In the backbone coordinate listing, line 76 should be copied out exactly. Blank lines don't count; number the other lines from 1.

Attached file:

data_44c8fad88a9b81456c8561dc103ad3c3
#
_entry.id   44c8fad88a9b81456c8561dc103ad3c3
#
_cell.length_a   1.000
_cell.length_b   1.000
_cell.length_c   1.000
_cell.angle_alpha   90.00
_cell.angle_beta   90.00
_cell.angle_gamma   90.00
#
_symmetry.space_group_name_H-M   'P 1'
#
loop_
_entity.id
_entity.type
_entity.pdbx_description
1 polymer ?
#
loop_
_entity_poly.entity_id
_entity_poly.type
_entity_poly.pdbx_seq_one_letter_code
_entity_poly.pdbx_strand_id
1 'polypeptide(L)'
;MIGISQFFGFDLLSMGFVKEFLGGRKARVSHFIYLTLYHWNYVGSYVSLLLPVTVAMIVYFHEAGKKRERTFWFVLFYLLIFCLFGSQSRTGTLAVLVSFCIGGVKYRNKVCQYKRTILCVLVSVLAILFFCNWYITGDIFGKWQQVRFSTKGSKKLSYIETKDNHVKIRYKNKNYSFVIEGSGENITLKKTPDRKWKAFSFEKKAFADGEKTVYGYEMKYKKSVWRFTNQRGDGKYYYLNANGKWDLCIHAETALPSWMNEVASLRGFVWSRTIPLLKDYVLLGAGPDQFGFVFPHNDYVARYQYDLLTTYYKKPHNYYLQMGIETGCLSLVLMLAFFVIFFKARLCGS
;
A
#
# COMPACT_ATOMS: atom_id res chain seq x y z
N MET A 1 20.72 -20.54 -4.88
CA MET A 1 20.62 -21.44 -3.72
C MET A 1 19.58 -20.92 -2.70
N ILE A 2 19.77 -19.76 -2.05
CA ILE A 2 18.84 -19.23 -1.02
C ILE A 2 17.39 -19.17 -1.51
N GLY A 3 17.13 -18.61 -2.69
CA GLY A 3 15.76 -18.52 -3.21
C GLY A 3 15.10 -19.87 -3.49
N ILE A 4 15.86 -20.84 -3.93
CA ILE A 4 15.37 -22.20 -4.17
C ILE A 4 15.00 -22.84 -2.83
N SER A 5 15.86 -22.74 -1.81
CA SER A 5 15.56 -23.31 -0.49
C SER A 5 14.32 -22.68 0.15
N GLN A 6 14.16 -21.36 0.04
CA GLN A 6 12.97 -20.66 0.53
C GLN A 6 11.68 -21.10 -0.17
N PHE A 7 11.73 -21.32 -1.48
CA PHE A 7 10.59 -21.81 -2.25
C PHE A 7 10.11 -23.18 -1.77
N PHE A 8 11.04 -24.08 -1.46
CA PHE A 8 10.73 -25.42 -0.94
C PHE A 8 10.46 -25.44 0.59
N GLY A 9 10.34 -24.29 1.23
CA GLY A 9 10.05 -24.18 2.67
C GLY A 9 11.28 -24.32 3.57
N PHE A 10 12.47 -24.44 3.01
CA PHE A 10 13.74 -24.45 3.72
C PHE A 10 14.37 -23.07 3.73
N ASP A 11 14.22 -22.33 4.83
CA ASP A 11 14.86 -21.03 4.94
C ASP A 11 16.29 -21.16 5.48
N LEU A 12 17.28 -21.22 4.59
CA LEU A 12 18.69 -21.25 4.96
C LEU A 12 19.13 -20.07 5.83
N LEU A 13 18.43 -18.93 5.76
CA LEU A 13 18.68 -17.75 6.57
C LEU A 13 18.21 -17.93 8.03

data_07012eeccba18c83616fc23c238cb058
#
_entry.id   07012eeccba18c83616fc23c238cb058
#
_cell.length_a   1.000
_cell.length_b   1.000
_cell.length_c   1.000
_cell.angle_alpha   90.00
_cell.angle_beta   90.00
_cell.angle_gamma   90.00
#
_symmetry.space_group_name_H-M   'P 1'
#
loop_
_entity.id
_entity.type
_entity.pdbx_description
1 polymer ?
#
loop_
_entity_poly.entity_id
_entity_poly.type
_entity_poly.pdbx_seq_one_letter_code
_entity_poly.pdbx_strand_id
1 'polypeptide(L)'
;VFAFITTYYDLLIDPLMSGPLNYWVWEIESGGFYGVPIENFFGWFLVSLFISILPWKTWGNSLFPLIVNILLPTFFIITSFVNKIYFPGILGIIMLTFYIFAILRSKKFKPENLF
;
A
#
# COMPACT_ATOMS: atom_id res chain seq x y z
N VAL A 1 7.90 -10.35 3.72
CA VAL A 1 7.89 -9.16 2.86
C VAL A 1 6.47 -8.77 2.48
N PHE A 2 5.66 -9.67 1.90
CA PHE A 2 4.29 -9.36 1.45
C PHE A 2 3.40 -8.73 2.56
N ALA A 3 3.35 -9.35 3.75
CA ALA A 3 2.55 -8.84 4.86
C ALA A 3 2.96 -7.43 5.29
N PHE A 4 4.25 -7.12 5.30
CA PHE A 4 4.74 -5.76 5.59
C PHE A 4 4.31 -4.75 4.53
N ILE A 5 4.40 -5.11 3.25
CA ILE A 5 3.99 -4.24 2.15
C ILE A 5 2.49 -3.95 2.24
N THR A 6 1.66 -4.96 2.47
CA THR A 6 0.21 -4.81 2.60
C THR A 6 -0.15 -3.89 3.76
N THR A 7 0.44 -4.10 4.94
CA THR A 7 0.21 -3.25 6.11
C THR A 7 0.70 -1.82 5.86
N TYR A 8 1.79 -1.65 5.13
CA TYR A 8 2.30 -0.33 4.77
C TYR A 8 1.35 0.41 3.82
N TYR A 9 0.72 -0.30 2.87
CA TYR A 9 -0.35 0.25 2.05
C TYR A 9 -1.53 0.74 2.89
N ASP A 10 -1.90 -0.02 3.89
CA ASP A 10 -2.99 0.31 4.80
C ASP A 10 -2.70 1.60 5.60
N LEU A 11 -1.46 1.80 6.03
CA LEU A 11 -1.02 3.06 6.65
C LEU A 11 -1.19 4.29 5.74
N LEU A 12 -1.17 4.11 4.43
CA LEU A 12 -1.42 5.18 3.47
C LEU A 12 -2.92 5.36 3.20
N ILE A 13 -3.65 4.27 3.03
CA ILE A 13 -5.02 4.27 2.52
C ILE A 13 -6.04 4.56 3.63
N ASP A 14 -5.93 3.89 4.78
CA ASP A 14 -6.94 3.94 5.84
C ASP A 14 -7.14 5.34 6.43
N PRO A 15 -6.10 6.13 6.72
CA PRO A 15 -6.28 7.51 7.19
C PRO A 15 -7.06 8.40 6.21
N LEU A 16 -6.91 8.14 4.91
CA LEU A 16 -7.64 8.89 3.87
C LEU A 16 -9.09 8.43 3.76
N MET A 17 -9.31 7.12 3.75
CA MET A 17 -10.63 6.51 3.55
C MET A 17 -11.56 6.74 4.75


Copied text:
_cell.length_c   1.000